Shyanne Williams, a sixth-grader at Lansdowne Middle School, poses in the hallway. She is one of five Baltimore County public school students named as finalists in the 28th annual "Champions of Courage" Black History Month Essay competition.
Shyanne Williams, a sixth-grader at Lansdowne Middle School, poses in the hallway. She is one of five Baltimore County public school students named as finalists in the 28th annual "Champions of Courage" Black History Month Essay competition. (Staff photo by Lauren Loricchio)

Lansdowne Middle School sixth-grader Shyanne Williams was recently announced as a finalist in the 28th annual "Champions of Courage" Essay competition, along with four other students from Baltimore County public schools.

Her essay about the importance of not being a bystander when someone else is being bullied won her a $100 prize and a seat at an awards breakfast held at the Grand Historic Venue in Baltimore City on Jan. 31, according to a Baltimore County Public Schools press release.

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"I feel people shouldn't be bullied because of how they look or how they are," Shyanne said, adding that she has been bullied before and didn't like it."It's important not to be a bystander."

She is among 20 finalists recognized from more than 3,000 entries this year, said the BCPS release.

Each year, students in grades 6-12 are asked to write an essay about personal heroes who illustrate the teachings of Dr. Martin Luther King Jr.

Shyanne, 11, who moved to Lansdowne with her family two months ago from Florida, is the second finalist from the school. Last year, sixth-grader Brianna Beach was also honored for her essay, said school principal Nicole Norris.

"We're so proud of Shyanne," Norris said. "Having Brianna win last year was really eye opening for me."

The school began participating in the essay contest last year when sixth-grade language arts teacher James Marthe suggested the idea, Norris said.

Norris said the awards breakfast, where motivational speakers talk to students about being involved in their community, allows students to learn leadership skills.

"It's an important event for our students to see how they can impact the community in which they live," Norris said. "It's really nice to see the other students who are recipients of the award as well. It's important for our students to be able to collaborate with students outside of our building."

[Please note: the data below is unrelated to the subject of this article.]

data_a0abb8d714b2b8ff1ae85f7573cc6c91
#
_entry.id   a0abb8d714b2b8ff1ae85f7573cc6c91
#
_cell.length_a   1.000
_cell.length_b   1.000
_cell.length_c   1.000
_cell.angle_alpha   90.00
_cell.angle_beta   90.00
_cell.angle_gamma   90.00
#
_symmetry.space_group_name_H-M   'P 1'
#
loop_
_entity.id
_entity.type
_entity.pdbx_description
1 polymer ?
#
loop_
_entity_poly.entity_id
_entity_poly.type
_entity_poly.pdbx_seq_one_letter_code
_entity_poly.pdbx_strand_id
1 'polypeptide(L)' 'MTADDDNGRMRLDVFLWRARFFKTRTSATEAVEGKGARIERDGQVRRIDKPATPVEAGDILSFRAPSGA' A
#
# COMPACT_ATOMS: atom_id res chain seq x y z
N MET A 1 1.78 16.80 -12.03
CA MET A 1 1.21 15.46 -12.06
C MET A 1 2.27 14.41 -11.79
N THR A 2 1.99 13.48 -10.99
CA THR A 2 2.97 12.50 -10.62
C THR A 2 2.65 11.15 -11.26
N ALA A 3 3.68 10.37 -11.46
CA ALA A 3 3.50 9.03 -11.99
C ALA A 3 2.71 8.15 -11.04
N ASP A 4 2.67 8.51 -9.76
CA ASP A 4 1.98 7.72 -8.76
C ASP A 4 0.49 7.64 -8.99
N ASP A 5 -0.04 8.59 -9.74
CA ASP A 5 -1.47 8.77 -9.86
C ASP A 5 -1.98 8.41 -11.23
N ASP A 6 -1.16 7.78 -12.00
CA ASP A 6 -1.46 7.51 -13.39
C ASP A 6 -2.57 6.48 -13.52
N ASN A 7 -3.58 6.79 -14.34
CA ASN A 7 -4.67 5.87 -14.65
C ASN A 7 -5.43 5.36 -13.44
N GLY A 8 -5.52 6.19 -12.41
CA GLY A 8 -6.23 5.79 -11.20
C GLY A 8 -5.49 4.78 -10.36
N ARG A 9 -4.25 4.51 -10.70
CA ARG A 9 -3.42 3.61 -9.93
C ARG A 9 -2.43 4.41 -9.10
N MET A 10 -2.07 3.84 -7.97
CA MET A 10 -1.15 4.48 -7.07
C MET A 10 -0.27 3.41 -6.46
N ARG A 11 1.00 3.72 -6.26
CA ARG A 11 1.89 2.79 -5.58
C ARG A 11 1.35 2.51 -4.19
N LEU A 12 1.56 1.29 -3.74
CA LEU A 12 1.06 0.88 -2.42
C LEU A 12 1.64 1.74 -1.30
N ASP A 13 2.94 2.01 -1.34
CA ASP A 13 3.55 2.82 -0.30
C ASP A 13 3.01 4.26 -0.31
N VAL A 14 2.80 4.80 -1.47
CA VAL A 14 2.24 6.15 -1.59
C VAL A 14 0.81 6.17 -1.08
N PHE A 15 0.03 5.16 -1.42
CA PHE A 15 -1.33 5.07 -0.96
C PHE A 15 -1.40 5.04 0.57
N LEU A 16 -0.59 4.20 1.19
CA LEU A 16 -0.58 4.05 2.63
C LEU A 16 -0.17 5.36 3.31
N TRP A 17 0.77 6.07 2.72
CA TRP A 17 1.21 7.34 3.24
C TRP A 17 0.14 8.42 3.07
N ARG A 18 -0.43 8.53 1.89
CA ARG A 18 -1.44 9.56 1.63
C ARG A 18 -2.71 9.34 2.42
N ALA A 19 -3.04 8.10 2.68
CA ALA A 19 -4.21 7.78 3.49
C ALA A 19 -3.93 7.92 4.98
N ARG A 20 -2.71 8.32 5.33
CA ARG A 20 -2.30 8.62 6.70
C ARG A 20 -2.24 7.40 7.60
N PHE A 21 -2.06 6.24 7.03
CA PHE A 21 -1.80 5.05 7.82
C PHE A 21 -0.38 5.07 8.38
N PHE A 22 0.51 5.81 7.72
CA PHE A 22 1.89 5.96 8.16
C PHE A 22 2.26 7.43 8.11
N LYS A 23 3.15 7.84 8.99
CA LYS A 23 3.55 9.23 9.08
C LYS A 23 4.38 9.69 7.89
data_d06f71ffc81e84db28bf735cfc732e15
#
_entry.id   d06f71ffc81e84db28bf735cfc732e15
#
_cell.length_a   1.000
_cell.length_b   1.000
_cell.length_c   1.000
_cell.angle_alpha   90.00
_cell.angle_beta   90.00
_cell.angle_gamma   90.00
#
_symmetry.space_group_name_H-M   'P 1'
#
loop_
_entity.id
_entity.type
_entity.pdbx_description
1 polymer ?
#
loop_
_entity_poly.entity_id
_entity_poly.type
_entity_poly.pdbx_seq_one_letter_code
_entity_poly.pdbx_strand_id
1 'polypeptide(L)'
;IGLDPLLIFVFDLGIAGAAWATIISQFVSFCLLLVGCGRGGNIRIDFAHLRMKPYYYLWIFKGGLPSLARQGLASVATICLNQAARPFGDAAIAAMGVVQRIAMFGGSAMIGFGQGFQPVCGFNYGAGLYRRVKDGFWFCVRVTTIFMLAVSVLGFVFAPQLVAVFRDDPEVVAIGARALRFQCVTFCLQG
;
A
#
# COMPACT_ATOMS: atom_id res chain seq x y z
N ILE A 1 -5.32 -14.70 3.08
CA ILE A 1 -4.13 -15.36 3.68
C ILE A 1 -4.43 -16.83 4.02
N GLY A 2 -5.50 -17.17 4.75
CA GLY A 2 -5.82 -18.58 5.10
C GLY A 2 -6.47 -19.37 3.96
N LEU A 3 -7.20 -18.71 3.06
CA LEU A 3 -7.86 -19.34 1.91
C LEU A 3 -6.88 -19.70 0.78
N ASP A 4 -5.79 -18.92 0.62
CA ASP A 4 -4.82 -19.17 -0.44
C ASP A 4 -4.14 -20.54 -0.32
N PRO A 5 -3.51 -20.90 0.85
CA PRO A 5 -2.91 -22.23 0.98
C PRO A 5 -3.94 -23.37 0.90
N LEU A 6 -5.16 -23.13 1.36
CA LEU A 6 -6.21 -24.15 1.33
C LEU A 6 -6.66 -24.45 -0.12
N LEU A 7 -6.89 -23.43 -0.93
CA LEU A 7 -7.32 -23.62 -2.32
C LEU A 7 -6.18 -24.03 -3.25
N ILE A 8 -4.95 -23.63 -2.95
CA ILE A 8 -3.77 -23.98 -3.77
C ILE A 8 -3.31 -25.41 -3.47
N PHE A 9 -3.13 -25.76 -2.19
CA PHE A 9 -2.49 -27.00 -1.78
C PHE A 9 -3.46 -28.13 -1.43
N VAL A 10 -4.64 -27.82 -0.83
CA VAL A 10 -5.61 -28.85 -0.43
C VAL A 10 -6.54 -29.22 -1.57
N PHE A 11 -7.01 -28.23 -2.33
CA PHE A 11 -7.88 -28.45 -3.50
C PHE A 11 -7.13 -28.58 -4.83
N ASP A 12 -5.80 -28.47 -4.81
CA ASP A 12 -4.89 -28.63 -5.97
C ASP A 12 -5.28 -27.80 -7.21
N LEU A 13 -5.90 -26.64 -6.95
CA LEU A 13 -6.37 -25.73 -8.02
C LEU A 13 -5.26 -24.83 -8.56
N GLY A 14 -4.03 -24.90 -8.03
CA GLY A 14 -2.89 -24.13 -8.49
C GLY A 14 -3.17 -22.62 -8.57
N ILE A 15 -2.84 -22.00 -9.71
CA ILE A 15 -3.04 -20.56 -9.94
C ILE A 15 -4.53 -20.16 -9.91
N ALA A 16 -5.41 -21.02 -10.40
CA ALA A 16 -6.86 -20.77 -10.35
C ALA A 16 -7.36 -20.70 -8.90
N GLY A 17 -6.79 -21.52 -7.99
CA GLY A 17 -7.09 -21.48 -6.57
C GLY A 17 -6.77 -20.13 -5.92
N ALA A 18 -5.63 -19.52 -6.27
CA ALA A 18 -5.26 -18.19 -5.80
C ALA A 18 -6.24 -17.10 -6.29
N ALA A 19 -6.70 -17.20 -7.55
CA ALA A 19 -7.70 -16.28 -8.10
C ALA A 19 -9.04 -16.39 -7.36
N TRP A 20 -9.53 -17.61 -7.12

Shyanne recited her essay on camera, along with other finalists, which will be aired on WBFF-TV FOX 45, WNUV-TV The CW Baltimore and WUTB MyTV Baltimore in January and February.

"It was cool that I did something like that," said Shyanne, who is admittedly shy.

"They put us in a room, they put a microphone on and I had to read the teleprompter," Shyanne said. "It was scary, but I feel like I accomplished being a good writer."

For other kids who want to try something new, but feel afraid, Shyanne said they shouldn't nervous.

"After it's all done, you can feel good about it if you try hard," Shyanne said.

Norris said the experience allows students to build confidence with public speaking.

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"Most of us are nervous about speaking before a group and I think that part of the program is a huge bonus," Norris said. "Another unique part of the breakfast is that the kids get to see themselves on the video before all the parents. It's definitely a great skill for them to practice."

Other award winners from the county were: Min Ji Park of Loch Raven High, Maura Schlee of Perry Hall Middle, Meika Thomas of Milford Mill Academy and Tristan Villangca of Parkville High.

Three winners will be announced at the breakfast who will receive more than $3,000 in cash prizes and awards for their schools, according to the BCPS press release.

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